It didn’t take long for the new House speaker, Mike Johnson, to demonstrate to the world that he will not be a serious partner for American allies or for those who still believe that governing is not a petty little game.
On Monday, only five days after being elevated to one of the most important leadership roles in the country, he upended a major foreign aid package for Ukraine, Israel and Taiwan, meekly obeying those Republican House members who see their main role as disengaging from the world and taking self-destructive potshots at Democrats. Nothing in Mr. Johnson’s record suggested he might try to shore up America’s leadership in the world, but his actions show that his new position has not added any gravitas to his thinking; he’s just pandering to his cronies in the far right wing.
Specifically, he stripped money for Ukraine and Taiwan from the $105 billion package requested by President Biden, leaving only the $14.3 billion the administration wants to send to Israel. But then he imposed a condition on the Israel money: Mr. Biden must agree to cut the same amount out of the money the Internal Revenue Service uses to chase down high-income tax cheats. So essentially the U.S. can protect Israel as long as it also protects rich white-collar criminals.
The I.R.S., of course, has nothing to do with the war between Israel and Hamas, but it has everything to do with the Republican desire to score political points whenever possible. Ever since Mr. Biden won $80 billion for stronger I.R.S. enforcement in the 2022 Inflation Reduction Act, Republicans have made that money a target, exploiting the agency’s Sheriff-of-Nottingham public image by trying to delude ordinary taxpayers into believing the extra funds meant the agency was coming after them.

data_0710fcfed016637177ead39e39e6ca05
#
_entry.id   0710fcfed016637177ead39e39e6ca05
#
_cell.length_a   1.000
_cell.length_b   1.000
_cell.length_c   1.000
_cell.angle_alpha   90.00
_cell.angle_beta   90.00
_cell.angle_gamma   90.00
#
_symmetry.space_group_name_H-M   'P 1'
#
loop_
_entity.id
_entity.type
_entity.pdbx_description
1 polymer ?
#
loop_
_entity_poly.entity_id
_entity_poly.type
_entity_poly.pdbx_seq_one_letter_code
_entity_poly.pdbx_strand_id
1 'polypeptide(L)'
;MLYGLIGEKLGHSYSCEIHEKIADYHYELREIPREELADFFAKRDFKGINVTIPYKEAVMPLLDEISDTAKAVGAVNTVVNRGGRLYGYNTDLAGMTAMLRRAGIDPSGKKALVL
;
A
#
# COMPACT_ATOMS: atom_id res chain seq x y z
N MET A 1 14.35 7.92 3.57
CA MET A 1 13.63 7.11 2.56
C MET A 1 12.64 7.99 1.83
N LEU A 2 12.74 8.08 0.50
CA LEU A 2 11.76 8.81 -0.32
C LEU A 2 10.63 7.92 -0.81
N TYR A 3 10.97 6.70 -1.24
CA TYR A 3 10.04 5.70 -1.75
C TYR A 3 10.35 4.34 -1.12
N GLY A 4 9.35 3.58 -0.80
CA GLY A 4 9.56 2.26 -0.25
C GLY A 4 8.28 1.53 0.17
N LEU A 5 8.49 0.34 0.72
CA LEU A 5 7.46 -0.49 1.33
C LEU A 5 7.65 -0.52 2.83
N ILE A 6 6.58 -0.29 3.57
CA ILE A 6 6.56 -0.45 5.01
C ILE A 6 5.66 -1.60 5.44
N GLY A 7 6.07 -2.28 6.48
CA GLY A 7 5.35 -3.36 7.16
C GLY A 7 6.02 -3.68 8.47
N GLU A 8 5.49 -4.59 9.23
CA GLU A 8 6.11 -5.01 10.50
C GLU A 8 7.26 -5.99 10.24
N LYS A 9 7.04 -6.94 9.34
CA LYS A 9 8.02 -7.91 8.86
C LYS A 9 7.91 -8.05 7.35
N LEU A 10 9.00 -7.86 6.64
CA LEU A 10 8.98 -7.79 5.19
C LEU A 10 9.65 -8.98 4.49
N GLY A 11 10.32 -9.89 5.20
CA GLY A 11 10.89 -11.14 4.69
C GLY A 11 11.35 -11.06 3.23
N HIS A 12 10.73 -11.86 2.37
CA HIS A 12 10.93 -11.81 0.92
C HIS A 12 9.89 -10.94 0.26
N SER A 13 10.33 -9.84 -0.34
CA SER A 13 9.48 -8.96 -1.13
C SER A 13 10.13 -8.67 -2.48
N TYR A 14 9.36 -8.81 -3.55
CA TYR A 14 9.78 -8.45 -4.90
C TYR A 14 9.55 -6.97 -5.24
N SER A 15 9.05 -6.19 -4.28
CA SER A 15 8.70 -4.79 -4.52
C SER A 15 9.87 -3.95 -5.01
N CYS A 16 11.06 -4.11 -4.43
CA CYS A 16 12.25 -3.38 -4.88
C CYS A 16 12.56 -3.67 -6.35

But the aim of the extra enforcement was always the wealthy, whose complex tax fraud schemes cost the Treasury billions every year. Reducing the I.R.S. budget would actually widen the deficit, the opposite of what Republicans claim they care about. The Congressional Budget Office recently estimated that if the I.R.S. enforcement budget is cut by $25 billion, as some Senate Republicans have proposed, it would cost $49 billion in revenue from auditing the rich, and widen the 10-year deficit by nearly $24 billion.
Another study published earlier this year by the National Bureau of Economic Research found that every additional dollar spent on auditing high-income taxpayers yielded $12 in new revenue for the Treasury. By that calculation, Mr. Johnson’s stunt could cost the country $171.6 billion. Earlier this year, Republicans forced Mr. Biden to cut $20 billion from the I.R.S. as part of the price for avoiding a debt default; having shown that the White House would agree to chip away at a top priority to prevent a crisis, they are returning to the same playbook.
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